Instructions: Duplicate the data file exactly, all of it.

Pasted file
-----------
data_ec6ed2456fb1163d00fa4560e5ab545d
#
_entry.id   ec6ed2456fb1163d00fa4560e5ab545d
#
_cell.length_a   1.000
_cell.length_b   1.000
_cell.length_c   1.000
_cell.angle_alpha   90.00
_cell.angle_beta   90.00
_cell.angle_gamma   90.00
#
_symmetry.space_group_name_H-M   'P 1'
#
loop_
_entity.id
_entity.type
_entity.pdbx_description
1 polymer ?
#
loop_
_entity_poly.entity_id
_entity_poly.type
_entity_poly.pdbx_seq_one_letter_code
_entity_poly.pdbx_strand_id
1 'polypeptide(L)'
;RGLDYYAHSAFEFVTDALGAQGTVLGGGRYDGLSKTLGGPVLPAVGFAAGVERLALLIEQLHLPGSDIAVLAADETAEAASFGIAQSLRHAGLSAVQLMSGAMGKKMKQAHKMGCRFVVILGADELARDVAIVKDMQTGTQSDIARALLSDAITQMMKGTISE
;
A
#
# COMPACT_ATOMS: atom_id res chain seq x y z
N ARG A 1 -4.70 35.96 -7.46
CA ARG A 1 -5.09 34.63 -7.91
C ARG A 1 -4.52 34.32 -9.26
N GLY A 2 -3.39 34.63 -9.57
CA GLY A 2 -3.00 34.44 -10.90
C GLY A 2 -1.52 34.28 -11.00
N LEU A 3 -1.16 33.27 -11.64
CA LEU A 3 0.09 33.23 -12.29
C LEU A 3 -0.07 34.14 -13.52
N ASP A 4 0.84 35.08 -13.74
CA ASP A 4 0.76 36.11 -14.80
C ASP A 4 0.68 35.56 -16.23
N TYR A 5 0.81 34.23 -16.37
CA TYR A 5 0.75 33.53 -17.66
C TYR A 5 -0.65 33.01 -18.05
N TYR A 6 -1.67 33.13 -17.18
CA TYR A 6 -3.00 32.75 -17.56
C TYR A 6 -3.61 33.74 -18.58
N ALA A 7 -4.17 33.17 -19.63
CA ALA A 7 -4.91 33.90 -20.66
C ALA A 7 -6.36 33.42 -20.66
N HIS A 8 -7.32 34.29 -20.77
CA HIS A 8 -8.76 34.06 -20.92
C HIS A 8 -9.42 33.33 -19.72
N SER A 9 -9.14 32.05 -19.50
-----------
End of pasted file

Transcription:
data_ec6ed2456fb1163d00fa4560e5ab545d
#
_entry.id   ec6ed2456fb1163d00fa4560e5ab545d
#
_cell.length_a   1.000
_cell.length_b   1.000
_cell.length_c   1.000
_cell.angle_alpha   90.00
_cell.angle_beta   90.00
_cell.angle_gamma   90.00
#
_symmetry.space_group_name_H-M   'P 1'
#
loop_
_entity.id
_entity.type
_entity.pdbx_description
1 polymer ?
#
loop_
_entity_poly.entity_id
_entity_poly.type
_entity_poly.pdbx_seq_one_letter_code
_entity_poly.pdbx_strand_id
1 'polypeptide(L)'
;RGLDYYAHSAFEFVTDALGAQGTVLGGGRYDGLSKTLGGPVLPAVGFAAGVERLALLIEQLHLPGSDIAVLAADETAEAASFGIAQSLRHAGLSAVQLMSGAMGKKMKQAHKMGCRFVVILGADELARDVAIVKDMQTGTQSDIARALLSDAITQMMKGTISE
;
A
#
# COMPACT_ATOMS: atom_id res chain seq x y z
N ARG A 1 -4.70 35.96 -7.46
CA ARG A 1 -5.09 34.63 -7.91
C ARG A 1 -4.52 34.32 -9.26
N GLY A 2 -3.39 34.63 -9.57
CA GLY A 2 -3.00 34.44 -10.90
C GLY A 2 -1.52 34.28 -11.00
N LEU A 3 -1.16 33.27 -11.64
CA LEU A 3 0.09 33.23 -12.29
C LEU A 3 -0.07 34.14 -13.52
N ASP A 4 0.84 35.08 -13.74
CA ASP A 4 0.76 36.11 -14.80
C ASP A 4 0.68 35.56 -16.23
N TYR A 5 0.81 34.23 -16.37
CA TYR A 5 0.75 33.53 -17.66
C TYR A 5 -0.65 33.01 -18.05
N TYR A 6 -1.67 33.13 -17.18
CA TYR A 6 -3.00 32.75 -17.56
C TYR A 6 -3.61 33.74 -18.58
N ALA A 7 -4.17 33.17 -19.63
CA ALA A 7 -4.91 33.90 -20.66
C ALA A 7 -6.36 33.42 -20.66
N HIS A 8 -7.32 34.29 -20.77
CA HIS A 8 -8.76 34.06 -20.92
C HIS A 8 -9.42 33.33 -19.72
N SER A 9 -9.14 32.05 -19.50